Words from Rev. Ray

APRIL 2022

 Grace and peace to you in the name of our Lord and Savior, Jesus Christ.

I came across the following story recently and thought I would share it with you. Though not everyone’s concept of a heaven, or a hell for that matter, is the same, this story does introduce an interesting aspect of what living in Gods’ Kingdom in the here and now and in the great beyond looks like.

There is an ancient Asian parable about an old man who knew he would die soon.

He wanted to know what heaven and hell were like. He visited a wise man in his village to ask “Can you tell me what heaven and hell are like?” The wise man led him down a strange path, deep into the countryside. Finally they came upon a large house with many rooms and went inside. Inside they found lots of people and many enormous tables with an incredible array of food. Then the old man noticed a strange thing, the people, all thin and hungry were holding chopsticks 12 feet long. They tried to feed themselves, but of course could not get the food to their mouths with such long chopsticks. The old man then said to the wise man “Now I know what hell looks like, will you please show me what heaven looks like?” The wise man led him down the same path a little further until they came upon another large house similar to the first. They went inside and saw many people well fed and happy, they too had chopsticks 12 feet long. This puzzled the old man and he asked, “I see all of these people have 12 feet chopsticks too, yet they are well fed and happy, please explain this to me. The wise man replied, “in Heaven we feed each other”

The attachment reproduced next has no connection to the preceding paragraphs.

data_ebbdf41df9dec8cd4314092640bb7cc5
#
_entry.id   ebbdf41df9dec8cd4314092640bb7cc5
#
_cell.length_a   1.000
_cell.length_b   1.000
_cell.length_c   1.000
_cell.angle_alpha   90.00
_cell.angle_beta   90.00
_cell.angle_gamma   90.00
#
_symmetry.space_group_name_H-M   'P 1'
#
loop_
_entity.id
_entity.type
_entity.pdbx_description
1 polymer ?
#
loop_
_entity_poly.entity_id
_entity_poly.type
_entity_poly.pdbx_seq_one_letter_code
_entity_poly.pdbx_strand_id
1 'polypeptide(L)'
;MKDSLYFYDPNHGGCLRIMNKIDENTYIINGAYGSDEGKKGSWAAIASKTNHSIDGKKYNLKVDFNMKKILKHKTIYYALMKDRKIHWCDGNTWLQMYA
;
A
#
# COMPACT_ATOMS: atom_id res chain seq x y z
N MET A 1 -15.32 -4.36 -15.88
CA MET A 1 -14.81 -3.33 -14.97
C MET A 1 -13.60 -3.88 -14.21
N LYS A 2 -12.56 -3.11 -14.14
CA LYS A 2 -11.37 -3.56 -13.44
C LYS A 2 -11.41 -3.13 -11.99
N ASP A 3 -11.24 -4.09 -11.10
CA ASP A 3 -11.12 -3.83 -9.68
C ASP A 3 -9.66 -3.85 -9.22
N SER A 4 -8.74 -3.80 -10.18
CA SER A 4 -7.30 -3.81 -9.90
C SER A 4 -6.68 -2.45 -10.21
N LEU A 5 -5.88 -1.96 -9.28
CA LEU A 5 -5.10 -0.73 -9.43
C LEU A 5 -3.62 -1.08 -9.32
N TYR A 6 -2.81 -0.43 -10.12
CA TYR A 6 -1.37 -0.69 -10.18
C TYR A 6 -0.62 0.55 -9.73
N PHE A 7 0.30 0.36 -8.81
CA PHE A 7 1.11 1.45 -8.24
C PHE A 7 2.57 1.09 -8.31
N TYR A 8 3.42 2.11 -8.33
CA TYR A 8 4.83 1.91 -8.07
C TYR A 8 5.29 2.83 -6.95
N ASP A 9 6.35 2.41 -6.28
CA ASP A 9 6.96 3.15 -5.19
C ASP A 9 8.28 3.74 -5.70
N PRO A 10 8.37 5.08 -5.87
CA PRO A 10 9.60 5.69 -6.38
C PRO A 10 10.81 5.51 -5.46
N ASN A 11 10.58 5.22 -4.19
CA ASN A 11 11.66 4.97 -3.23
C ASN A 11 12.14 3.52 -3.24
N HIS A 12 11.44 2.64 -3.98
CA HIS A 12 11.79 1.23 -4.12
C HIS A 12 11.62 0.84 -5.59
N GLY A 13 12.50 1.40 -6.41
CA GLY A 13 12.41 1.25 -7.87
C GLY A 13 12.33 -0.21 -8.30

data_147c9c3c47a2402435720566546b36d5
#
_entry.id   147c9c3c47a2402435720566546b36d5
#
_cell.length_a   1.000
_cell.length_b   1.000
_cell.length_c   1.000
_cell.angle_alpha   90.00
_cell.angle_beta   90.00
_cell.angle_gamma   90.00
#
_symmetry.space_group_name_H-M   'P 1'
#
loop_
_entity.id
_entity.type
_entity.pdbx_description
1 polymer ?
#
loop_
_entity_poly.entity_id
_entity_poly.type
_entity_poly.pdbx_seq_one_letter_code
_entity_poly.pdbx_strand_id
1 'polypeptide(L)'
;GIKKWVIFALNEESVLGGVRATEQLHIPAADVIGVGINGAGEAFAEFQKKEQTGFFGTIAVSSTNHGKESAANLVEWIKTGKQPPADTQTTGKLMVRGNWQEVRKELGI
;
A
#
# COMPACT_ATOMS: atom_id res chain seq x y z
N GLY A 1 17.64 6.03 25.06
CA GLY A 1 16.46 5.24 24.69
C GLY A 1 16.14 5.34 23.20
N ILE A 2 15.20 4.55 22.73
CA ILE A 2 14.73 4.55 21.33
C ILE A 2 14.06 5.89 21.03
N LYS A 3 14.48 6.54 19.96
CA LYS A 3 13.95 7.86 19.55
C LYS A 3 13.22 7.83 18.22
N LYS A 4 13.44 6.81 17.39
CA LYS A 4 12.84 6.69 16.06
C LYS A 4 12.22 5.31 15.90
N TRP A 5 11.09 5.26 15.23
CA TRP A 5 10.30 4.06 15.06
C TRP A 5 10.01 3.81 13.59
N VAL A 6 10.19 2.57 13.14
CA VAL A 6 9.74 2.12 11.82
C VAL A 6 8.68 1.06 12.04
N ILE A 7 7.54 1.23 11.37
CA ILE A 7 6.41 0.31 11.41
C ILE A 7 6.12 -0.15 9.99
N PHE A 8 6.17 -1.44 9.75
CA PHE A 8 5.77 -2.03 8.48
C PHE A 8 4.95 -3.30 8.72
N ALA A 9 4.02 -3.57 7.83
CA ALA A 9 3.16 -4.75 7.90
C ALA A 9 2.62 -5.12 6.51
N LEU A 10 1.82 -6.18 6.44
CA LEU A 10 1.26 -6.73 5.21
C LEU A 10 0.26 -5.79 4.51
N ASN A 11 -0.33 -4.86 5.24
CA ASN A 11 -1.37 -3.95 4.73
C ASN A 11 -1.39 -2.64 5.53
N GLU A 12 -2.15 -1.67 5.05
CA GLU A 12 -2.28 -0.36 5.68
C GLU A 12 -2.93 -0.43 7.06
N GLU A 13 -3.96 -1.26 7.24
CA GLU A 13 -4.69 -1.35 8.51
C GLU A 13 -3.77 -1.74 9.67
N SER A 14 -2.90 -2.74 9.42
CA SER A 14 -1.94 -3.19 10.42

Our transition time at Hillcrest is one where we grow more deeply in understanding our individual and collective gifts, and the situation and needs in our community. As we grow in understanding during this time, we grow in learning how we can feed ourselves and feed one another so that we all may rejoice in the spender of God’s creation today, tomorrow, and all our days to come. 

Rev. Raymond Waespi, Bridge Pastor